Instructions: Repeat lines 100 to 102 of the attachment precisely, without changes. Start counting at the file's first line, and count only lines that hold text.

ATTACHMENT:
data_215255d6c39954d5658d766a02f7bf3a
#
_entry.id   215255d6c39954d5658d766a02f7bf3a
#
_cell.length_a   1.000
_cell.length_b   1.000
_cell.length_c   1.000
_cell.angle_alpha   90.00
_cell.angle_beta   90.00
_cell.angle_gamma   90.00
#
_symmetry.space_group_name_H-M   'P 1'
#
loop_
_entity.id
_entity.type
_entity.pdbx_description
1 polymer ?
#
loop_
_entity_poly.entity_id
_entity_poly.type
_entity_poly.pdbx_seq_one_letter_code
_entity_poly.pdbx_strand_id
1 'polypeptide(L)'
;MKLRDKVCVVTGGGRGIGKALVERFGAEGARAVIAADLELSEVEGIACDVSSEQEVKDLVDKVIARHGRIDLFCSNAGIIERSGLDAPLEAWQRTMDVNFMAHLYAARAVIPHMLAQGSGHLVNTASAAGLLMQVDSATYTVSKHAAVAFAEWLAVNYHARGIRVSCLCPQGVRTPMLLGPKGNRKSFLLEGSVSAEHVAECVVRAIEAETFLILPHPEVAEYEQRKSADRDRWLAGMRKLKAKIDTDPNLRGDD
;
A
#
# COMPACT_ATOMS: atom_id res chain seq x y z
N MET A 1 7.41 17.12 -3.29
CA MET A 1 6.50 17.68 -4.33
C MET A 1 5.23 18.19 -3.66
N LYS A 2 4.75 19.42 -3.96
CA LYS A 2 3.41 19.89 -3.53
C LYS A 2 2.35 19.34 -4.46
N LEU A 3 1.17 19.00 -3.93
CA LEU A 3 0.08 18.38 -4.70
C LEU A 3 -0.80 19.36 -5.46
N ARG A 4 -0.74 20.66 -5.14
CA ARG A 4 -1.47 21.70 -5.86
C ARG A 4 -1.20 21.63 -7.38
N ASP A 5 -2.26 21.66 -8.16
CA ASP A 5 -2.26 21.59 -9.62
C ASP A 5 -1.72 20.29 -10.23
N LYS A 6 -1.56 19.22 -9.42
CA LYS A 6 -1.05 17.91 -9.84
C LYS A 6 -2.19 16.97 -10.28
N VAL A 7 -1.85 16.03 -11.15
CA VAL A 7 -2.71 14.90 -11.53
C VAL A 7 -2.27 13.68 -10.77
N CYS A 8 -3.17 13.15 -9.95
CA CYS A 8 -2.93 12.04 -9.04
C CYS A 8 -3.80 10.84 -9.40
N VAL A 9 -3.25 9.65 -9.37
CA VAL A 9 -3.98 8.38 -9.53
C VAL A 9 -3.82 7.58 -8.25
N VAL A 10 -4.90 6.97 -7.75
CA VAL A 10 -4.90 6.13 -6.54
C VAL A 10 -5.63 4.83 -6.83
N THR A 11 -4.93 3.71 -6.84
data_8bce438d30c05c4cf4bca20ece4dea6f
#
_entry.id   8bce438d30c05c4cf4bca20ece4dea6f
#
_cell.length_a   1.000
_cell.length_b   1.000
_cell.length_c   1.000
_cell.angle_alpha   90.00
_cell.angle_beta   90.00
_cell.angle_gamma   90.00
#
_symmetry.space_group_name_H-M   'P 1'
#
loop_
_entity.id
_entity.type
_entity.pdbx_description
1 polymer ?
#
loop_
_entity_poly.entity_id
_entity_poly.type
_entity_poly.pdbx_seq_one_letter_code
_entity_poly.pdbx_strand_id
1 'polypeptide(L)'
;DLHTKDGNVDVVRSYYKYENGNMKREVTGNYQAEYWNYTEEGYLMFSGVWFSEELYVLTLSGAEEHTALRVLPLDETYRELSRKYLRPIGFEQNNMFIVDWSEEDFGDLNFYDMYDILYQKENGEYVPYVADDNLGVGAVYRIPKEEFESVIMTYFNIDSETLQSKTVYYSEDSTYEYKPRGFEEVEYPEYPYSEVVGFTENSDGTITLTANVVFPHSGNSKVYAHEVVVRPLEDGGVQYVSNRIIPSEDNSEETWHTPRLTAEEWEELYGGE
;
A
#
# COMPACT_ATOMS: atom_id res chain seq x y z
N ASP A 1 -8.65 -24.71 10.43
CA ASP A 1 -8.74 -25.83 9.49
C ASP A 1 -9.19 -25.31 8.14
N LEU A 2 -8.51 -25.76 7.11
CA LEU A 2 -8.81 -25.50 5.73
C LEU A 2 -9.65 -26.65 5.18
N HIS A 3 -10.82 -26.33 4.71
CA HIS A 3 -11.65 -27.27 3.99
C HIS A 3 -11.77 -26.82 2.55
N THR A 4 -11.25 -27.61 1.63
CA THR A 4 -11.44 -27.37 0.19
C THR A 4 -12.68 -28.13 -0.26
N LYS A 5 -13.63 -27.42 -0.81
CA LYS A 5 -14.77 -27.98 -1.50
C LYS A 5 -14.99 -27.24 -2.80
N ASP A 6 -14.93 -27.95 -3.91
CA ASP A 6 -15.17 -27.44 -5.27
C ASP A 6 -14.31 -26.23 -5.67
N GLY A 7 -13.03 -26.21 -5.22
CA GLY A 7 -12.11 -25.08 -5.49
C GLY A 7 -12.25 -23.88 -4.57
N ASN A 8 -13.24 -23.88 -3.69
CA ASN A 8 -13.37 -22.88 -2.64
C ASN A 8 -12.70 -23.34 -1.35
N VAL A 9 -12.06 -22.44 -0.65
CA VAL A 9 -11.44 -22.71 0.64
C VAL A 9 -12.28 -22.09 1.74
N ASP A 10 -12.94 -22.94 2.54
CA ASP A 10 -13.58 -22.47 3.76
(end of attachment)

C HIS A 3 -11.77 -26.82 2.55
N THR A 4 -11.25 -27.61 1.63
CA THR A 4 -11.44 -27.37 0.19